Jeffrey L. Broughton’s new anthology looks like a real gem; from his intro:
“Zhuhong published the Chan Whip in 1600, the late Ming dynasty. However, to characterize the Chan Whip as simply “late Ming Chan” would be grossly inaccurate. It surveys most of the history of Chan literature, not just that of the late Ming, as it is a compendium of extracts, over 80% of which are drawn from the enormous Chan corpus dating from the Tang dynasty (ninth century) to the late Ming. The remaining 20 percent or so consists of extracts from sutras and treatises. The Chan Whip was conceived by Zhuhong as a portable, convenient, no-nonsense “pocket companion guide” that addressed practitioners directly, providing not just method but morale. As such, its selections deliberately eschew abstract discussions of theory in favor of sermons, exhortations, sayings, autobiographical narratives, letters, and anecdotal sketches dealing frankly—and encouragingly—with the concrete ups and downs of lived practice.”
Also of special note is the emphasis in this “Chan pocket companion guide” on the practice of gongfu: “The term originally meant craftsman or artisan; now it means laboring with mental power; concentrating the mind on the matter.”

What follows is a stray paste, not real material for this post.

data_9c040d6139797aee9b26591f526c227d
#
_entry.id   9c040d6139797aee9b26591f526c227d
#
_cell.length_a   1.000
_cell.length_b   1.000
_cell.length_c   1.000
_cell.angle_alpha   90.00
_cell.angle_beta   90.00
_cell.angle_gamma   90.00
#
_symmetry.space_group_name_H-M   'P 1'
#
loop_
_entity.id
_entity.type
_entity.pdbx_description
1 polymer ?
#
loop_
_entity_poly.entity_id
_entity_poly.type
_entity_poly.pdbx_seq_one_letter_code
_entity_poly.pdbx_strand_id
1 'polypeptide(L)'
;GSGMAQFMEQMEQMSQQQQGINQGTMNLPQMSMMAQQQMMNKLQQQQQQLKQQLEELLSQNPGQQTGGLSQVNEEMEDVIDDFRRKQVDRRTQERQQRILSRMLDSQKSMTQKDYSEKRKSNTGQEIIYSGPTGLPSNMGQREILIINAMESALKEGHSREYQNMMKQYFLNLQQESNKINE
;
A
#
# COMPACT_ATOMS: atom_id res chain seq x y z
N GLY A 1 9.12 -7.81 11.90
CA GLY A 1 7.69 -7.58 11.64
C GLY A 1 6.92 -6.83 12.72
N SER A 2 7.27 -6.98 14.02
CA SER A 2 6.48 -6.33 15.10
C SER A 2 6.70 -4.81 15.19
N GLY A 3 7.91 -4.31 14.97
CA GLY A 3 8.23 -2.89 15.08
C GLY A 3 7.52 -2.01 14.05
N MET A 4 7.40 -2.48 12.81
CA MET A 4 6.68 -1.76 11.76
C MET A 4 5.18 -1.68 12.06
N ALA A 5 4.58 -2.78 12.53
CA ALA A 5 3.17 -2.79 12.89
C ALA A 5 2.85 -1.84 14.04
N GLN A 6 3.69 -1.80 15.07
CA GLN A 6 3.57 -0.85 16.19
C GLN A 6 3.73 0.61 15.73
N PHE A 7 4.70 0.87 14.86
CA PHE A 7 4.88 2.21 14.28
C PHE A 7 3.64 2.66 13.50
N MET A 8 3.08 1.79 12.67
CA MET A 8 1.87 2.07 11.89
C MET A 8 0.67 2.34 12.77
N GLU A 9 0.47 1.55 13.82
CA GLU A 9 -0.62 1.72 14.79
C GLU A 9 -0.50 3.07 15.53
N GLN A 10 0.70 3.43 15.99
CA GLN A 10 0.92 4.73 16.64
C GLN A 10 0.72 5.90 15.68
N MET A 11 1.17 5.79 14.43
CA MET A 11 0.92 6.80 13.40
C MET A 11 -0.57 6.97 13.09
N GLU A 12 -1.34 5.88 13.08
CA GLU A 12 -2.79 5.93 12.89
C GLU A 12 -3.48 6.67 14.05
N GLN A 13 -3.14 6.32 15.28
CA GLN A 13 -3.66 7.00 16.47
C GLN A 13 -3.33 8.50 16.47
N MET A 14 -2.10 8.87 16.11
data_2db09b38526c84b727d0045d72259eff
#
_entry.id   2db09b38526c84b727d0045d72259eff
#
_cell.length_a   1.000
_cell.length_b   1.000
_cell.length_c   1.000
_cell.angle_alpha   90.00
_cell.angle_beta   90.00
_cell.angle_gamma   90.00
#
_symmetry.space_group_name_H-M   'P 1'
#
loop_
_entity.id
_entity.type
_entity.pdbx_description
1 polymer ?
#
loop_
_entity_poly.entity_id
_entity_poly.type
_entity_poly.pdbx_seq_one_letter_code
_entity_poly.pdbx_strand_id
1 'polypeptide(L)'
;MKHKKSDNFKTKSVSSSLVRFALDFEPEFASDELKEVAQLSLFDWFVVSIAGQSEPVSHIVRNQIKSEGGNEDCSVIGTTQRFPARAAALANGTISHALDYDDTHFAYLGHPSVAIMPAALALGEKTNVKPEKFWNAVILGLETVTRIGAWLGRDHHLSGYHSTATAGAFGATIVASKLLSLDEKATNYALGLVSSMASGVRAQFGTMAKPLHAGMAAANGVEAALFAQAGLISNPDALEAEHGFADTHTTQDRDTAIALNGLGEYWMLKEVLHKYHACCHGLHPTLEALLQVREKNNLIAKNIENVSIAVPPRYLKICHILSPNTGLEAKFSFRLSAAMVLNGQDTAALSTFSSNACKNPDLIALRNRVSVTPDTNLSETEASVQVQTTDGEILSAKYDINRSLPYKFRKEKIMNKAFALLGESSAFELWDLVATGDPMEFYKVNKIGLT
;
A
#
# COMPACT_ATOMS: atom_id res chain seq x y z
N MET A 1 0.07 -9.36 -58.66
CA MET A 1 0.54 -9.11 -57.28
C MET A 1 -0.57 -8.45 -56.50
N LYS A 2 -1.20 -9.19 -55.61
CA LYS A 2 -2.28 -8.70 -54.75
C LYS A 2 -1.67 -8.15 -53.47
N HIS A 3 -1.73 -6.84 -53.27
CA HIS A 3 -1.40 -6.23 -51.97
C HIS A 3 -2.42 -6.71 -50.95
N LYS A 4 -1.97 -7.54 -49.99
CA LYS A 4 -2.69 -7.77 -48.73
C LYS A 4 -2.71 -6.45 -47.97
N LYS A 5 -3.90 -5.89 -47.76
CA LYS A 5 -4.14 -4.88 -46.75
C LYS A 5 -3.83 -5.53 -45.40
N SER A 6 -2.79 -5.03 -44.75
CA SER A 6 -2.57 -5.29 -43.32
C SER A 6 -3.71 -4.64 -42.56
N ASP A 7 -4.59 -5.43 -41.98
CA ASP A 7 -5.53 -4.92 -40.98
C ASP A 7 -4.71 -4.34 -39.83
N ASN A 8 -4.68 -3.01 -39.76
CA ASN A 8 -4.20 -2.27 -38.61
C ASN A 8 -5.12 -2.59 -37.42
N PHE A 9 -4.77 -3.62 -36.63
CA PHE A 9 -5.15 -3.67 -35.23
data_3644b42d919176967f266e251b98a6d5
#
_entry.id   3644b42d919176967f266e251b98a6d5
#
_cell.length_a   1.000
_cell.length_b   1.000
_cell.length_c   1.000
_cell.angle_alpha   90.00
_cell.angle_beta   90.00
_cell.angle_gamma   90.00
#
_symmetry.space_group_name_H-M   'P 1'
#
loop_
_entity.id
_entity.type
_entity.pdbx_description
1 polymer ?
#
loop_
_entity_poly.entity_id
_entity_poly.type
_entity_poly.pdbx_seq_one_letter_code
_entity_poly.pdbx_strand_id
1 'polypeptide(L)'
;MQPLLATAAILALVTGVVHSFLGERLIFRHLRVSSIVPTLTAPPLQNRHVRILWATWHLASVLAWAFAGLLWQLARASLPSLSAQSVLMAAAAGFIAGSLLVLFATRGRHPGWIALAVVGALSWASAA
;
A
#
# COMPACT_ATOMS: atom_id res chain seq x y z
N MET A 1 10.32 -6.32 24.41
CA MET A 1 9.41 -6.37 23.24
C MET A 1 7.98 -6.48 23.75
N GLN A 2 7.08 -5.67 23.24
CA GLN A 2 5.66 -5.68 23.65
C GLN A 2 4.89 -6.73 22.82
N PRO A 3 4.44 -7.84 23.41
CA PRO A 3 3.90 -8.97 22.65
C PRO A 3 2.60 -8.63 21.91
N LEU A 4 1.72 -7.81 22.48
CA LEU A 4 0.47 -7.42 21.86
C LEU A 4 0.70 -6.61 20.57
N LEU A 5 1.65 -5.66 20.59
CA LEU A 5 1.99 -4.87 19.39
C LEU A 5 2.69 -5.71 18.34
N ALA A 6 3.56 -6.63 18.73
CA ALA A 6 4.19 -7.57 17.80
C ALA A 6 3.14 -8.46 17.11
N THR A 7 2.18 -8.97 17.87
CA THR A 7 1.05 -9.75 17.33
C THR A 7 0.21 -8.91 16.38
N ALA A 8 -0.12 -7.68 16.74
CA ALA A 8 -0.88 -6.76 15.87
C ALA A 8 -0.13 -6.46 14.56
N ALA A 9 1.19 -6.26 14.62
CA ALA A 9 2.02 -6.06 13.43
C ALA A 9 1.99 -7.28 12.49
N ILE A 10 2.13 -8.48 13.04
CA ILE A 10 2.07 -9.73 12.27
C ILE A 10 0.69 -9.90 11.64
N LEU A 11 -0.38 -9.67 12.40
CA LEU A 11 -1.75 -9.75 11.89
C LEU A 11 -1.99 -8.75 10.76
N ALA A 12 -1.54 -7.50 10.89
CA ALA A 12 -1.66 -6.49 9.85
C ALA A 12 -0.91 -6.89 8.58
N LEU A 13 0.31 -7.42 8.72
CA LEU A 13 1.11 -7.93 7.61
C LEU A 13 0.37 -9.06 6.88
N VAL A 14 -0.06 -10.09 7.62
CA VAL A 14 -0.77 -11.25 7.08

Here’s another extract:
91. Stages of the Path of Cultivation [Yogācārabhūmi]
The Buddha said, “When you look at your own past lives, [you will realize that] you have been going to and fro in samsara from immeasurable aeons ago. The bones [of all your bodies plied up would] surpass Mt. Sumeru in hegit; the bone marrow would spread over the earth—all over the great thousand worlds. The blood would be even more than all the rains that have fallen in the world from ancient times until the present. But, if you wish to avoid these calamities of samsara, day and night practice zeal and seek for the unconditioned.
Undoubtedly, this is another fine resource for all Ch’an adepts and practitioners of the Buddhadharma.